Former Blackpool boss Ian Holloway has conceded in an interview with Planet Football via William Hill that he failed to adapt to the demands of the Premier League after leading the Seasiders to promotion back in the 2009/10 season.
The former Crystal Palace and Queens Park Rangers man is a legend in many people’s eyes for the work he did at Bloomfield Road to transform the club into a Premier League side as they saw off Cardiff City in dramatic fashion at Wembley to win the Championship play-off final.
Sadly for the fanbase, their stay in the top flight was short lived as they were relegated in the following campaign, eventually finishing 19th after a season in which they received plaudits for their attacking style of play under the guidance of Holloway.
Speaking recently about his time with the club, the 58-year-old was quick to state the following:
“We did have a possession-based game and really it’s not ideal to go up into the Premier League because they’re all better than you. Manchester United, Liverpool, Arsenal, Chelsea – they take some stopping, getting anywhere near them.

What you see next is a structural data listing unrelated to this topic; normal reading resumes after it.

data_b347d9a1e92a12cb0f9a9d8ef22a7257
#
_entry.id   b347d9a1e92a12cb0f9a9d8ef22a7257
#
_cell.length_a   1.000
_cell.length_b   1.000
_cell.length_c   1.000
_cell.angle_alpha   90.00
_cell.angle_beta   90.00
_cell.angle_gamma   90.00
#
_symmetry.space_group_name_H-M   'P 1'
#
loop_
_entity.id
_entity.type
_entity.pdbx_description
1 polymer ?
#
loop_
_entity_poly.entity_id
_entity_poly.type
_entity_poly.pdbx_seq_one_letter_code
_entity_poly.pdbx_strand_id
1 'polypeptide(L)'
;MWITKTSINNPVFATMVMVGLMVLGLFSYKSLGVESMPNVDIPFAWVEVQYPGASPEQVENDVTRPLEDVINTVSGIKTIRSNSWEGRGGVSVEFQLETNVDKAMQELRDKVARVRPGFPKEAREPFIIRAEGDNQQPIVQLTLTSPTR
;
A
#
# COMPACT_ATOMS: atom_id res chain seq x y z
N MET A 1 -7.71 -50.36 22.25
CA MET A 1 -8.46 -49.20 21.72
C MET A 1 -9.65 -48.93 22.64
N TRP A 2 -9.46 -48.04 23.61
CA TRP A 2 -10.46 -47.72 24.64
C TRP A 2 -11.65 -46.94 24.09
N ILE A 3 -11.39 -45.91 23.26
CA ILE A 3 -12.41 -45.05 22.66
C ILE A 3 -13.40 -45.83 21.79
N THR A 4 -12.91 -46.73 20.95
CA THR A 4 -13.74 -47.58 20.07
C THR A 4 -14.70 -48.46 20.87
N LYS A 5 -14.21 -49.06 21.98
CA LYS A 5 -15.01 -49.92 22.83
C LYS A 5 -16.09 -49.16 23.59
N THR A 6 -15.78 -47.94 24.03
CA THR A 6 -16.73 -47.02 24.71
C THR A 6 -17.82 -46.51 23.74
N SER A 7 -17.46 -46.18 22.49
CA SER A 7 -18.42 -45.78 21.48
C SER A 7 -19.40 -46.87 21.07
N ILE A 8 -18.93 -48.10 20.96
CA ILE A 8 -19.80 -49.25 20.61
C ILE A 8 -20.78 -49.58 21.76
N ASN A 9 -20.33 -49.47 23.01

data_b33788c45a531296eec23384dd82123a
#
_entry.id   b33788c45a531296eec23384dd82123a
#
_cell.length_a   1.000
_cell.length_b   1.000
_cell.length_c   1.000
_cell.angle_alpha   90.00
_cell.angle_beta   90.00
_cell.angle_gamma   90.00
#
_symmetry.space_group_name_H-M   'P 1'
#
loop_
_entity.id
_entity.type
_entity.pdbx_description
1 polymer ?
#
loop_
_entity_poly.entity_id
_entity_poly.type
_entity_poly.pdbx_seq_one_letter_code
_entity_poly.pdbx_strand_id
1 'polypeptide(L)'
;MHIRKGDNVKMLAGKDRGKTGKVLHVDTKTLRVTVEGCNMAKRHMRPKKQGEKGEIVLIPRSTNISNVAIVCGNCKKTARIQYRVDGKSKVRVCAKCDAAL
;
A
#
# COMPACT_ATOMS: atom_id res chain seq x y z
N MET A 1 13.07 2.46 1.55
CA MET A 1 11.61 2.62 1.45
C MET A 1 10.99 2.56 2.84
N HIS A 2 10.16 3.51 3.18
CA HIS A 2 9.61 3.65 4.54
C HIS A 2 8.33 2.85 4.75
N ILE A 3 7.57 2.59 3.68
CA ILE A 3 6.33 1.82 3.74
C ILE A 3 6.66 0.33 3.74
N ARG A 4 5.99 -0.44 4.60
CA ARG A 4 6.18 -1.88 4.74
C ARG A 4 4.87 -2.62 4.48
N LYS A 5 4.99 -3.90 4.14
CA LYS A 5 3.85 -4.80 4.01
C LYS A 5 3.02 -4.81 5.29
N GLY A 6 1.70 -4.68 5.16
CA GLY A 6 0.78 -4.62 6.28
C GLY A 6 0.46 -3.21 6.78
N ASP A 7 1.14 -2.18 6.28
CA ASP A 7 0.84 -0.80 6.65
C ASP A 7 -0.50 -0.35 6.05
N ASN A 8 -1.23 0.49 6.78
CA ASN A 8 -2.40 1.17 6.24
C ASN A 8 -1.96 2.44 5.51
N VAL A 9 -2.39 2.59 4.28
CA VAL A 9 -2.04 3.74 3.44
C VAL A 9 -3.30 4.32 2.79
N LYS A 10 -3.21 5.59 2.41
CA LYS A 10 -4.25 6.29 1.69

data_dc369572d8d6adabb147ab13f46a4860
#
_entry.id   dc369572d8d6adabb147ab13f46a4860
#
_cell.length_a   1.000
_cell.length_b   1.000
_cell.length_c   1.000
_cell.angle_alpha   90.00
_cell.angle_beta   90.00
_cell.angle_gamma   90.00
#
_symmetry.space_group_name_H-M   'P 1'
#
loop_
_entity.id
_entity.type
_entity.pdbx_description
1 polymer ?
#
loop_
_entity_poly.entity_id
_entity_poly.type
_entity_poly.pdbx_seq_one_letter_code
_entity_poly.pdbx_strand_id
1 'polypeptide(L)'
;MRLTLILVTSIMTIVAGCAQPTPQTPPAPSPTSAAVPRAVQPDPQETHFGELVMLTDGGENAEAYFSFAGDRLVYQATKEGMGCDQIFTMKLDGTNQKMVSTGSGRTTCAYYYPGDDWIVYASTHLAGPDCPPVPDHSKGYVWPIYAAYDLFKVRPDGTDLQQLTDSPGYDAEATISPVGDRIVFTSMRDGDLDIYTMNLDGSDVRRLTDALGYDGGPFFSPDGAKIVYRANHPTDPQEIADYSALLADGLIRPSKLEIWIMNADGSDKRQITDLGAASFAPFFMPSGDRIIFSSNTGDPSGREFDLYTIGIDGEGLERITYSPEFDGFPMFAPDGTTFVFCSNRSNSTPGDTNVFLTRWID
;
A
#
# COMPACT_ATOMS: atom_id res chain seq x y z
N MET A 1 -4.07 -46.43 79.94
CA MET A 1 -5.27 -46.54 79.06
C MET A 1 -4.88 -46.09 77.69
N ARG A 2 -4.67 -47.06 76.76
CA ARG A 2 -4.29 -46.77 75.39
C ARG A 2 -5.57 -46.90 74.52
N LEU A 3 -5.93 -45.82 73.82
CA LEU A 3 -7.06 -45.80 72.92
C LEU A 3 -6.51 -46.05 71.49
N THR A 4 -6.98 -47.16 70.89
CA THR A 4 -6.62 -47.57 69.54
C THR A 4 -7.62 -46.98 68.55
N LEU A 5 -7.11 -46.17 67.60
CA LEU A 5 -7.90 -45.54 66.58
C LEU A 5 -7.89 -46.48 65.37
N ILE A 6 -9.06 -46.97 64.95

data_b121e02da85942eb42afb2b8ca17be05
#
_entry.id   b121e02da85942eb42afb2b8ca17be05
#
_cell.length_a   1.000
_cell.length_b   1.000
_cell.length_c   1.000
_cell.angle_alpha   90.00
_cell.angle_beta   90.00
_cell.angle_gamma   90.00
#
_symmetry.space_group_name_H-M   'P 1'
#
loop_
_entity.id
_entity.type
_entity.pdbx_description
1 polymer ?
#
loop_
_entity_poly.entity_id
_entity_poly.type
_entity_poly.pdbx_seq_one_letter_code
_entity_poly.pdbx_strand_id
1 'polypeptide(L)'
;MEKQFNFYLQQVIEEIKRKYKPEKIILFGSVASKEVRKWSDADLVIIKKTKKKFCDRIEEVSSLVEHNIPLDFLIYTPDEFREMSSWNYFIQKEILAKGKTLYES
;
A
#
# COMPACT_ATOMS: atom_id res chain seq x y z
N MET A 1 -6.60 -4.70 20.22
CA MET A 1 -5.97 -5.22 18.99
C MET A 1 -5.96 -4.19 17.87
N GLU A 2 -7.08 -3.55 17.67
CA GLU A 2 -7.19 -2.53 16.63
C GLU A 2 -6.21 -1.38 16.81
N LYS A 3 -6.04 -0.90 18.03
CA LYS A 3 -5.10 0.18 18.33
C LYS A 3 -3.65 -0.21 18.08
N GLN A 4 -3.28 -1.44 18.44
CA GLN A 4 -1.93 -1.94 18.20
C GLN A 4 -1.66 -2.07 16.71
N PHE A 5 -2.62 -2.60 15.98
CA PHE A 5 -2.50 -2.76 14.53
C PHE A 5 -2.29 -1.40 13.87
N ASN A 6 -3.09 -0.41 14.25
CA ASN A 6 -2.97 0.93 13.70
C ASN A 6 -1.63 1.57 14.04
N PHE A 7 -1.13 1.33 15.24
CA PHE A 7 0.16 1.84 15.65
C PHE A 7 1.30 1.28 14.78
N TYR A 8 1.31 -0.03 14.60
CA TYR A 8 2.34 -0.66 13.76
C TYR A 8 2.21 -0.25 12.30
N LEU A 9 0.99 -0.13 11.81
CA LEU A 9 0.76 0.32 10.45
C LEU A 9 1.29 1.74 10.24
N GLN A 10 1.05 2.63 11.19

“We didn’t know anything else. I couldn’t go away from what got us some success, and I think that was the key, the supporters joined in and thought, look at these lot having to go.
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“What else could you do? You couldn’t suddenly go parking the bus. It wouldn’t have suited my players, and it wouldn’t have been anything to do with what I was trying to make them believe.
“As a manager, as a coach, you have to evolve. Unfortunately for Blackpool, I didn’t evolve quick enough to stay up.”
In present day the Tangerines may soon be marching back up the tiers of the Football League once more, with current boss Neil Critchley having guided his side into the play-off places at the time of writing in Sky Bet League One.
I like many others at the time had a lot of admiration for the way in which Blackpool tried to play football under Holloway during their sole season in the top flight and I think many still continue to have a soft spot for them.
Interestingly enough they still play an attacking brand of football at present and perhaps in a sense Holloway’s legacy still lives on.
At that time they never really had the financial resources to survive in the Premier League for a long period, although it was one hell of a story for those that love a fairy tale.
They arguably haven’t recovered since that relegation and as a result are now looking to climb back up the leagues in pursuit of another stab at the big time and with Critchley in charge, I feel they are in good hands going forwards.